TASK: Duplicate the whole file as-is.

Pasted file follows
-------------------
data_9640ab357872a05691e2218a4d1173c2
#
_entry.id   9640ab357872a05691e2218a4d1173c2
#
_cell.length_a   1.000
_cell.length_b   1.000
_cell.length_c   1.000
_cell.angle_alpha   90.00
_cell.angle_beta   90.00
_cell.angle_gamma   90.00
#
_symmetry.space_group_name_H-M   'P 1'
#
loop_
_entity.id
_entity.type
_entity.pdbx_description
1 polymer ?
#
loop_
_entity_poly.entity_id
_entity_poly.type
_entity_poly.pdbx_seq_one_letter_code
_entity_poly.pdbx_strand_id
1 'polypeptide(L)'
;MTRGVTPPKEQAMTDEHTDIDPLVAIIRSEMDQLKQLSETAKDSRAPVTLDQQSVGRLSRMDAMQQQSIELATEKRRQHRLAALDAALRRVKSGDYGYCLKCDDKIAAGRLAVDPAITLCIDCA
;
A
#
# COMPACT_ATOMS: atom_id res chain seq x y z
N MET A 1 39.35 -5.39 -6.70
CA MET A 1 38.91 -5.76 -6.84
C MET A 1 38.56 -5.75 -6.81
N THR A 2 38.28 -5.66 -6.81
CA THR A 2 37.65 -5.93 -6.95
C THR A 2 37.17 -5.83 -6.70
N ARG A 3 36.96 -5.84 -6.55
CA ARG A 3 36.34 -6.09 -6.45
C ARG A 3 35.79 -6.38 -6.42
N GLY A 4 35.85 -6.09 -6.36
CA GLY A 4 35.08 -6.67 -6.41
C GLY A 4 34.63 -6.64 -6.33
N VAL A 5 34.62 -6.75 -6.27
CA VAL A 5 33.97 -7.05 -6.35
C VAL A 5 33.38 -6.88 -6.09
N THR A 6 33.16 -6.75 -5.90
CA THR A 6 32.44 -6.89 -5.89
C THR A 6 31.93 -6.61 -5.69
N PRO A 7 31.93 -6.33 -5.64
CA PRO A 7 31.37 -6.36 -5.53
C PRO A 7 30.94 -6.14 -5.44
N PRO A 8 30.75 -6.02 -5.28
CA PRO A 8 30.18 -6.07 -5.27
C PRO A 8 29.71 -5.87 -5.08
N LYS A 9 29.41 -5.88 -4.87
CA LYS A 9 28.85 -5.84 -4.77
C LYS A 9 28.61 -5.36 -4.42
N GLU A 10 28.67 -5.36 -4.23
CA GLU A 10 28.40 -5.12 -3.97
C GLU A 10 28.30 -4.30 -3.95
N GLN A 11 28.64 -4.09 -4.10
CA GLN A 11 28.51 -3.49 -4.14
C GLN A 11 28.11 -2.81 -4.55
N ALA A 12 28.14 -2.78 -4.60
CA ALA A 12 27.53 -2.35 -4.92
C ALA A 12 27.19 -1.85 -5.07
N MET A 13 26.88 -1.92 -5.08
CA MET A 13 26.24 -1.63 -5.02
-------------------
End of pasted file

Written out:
data_9640ab357872a05691e2218a4d1173c2
#
_entry.id   9640ab357872a05691e2218a4d1173c2
#
_cell.length_a   1.000
_cell.length_b   1.000
_cell.length_c   1.000
_cell.angle_alpha   90.00
_cell.angle_beta   90.00
_cell.angle_gamma   90.00
#
_symmetry.space_group_name_H-M   'P 1'
#
loop_
_entity.id
_entity.type
_entity.pdbx_description
1 polymer ?
#
loop_
_entity_poly.entity_id
_entity_poly.type
_entity_poly.pdbx_seq_one_letter_code
_entity_poly.pdbx_strand_id
1 'polypeptide(L)'
;MTRGVTPPKEQAMTDEHTDIDPLVAIIRSEMDQLKQLSETAKDSRAPVTLDQQSVGRLSRMDAMQQQSIELATEKRRQHRLAALDAALRRVKSGDYGYCLKCDDKIAAGRLAVDPAITLCIDCA
;
A
#
# COMPACT_ATOMS: atom_id res chain seq x y z
N MET A 1 39.35 -5.39 -6.70
CA MET A 1 38.91 -5.76 -6.84
C MET A 1 38.56 -5.75 -6.81
N THR A 2 38.28 -5.66 -6.81
CA THR A 2 37.65 -5.93 -6.95
C THR A 2 37.17 -5.83 -6.70
N ARG A 3 36.96 -5.84 -6.55
CA ARG A 3 36.34 -6.09 -6.45
C ARG A 3 35.79 -6.38 -6.42
N GLY A 4 35.85 -6.09 -6.36
CA GLY A 4 35.08 -6.67 -6.41
C GLY A 4 34.63 -6.64 -6.33
N VAL A 5 34.62 -6.75 -6.27
CA VAL A 5 33.97 -7.05 -6.35
C VAL A 5 33.38 -6.88 -6.09
N THR A 6 33.16 -6.75 -5.90
CA THR A 6 32.44 -6.89 -5.89
C THR A 6 31.93 -6.61 -5.69
N PRO A 7 31.93 -6.33 -5.64
CA PRO A 7 31.37 -6.36 -5.53
C PRO A 7 30.94 -6.14 -5.44
N PRO A 8 30.75 -6.02 -5.28
CA PRO A 8 30.18 -6.07 -5.27
C PRO A 8 29.71 -5.87 -5.08
N LYS A 9 29.41 -5.88 -4.87
CA LYS A 9 28.85 -5.84 -4.77
C LYS A 9 28.61 -5.36 -4.42
N GLU A 10 28.67 -5.36 -4.23
CA GLU A 10 28.40 -5.12 -3.97
C GLU A 10 28.30 -4.30 -3.95
N GLN A 11 28.64 -4.09 -4.10
CA GLN A 11 28.51 -3.49 -4.14
C GLN A 11 28.11 -2.81 -4.55
N ALA A 12 28.14 -2.78 -4.60
CA ALA A 12 27.53 -2.35 -4.92
C ALA A 12 27.19 -1.85 -5.07
N MET A 13 26.88 -1.92 -5.08
CA MET A 13 26.24 -1.63 -5.02